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Report: Colombia, Panama are failing to address violence against Darien Gap migrants

A new report from the  global advocacy group Human Rights Watch alleges countries are failing to address crime and threats against migrants crossing through the Darien Gap.

The rugged, roadless land bridge connects South and Central America. More than half a million people migrants and asylum seekers traveled through there in 2023  — many of whom were en route to the U.S.-Mexico border.

Researchers  found many faced extortion, sexual violence and other threats. Juan Pappier with Human Rights Watch says the report looks at how Colombia and Panama, which flank the gap, have responded.

"To prevent sexual violence to protect unaccompanied children, and to prosecute the criminal groups that are abusing women and profiting from the vulnerable migrants crossing this jungle," he said. "While Columbia has done a significant effort to give papers to the Venezuelans living in Columbia, there’s limited efforts to protect those crossing Darian Gap. And in Panama, the efforts are focused on making sure that they can quickly cross their country and reach to Costa Rica."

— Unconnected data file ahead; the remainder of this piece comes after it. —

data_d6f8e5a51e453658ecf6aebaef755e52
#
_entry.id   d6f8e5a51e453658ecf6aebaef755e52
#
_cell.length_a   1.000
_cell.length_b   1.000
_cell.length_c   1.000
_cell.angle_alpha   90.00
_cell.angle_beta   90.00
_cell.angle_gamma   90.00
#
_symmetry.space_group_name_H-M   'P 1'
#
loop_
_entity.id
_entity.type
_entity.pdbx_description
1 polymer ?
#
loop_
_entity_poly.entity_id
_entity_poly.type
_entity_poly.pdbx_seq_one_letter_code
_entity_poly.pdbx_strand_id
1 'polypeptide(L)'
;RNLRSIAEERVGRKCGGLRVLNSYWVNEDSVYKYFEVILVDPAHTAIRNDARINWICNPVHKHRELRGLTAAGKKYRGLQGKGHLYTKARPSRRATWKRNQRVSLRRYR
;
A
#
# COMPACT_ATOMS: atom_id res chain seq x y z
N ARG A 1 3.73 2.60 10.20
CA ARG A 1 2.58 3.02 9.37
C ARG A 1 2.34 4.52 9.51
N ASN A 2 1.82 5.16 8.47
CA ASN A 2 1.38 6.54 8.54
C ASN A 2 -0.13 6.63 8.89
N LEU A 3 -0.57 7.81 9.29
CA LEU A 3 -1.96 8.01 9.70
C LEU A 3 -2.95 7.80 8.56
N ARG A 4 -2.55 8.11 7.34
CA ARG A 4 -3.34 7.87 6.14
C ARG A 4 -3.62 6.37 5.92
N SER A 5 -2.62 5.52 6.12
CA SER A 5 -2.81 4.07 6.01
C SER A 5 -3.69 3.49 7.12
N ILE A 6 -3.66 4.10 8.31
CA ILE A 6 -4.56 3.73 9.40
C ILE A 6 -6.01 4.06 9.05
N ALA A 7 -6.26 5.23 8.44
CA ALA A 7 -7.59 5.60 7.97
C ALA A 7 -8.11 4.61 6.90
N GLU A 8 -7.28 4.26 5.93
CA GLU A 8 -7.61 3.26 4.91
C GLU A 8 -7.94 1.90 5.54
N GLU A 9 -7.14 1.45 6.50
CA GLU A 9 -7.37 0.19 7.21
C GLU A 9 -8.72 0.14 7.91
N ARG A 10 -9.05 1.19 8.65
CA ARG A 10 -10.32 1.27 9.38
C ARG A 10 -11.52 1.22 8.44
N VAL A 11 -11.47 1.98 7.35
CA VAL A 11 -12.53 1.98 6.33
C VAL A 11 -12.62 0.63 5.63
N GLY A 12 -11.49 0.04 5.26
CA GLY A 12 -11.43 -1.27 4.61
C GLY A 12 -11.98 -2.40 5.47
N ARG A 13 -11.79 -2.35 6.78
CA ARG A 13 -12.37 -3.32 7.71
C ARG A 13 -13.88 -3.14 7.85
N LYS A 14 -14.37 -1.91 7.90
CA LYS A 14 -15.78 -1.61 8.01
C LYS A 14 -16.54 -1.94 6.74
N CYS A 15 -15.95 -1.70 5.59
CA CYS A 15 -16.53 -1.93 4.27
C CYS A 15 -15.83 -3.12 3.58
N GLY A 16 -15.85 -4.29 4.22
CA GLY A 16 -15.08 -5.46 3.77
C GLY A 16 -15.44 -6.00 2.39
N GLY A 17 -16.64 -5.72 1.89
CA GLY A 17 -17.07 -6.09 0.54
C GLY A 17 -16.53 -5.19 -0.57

Pappier says his group’s research found Panama provided little support for migrants there — even those looking to open asylum cases and stay.

He says the Darien Gap has seen an unprecedented rise in migrants over the last few years, but efforts to deal with crimes against them have not caught up. Earlier this year, another Human Rights Watch report found restrictive policies in the United States and other countries have led to  a sharp rise in activity in the Darien Gap. Pappier says roughly 100,000 people have already crossed the gap this year, according to Panamanian statistics, a pace that's on track to exceed the total crossings in 2023.

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Alisa Reznick is a senior field correspondent covering stories across southern Arizona and the borderlands for the Tucson bureau of KJZZ's Fronteras Desk.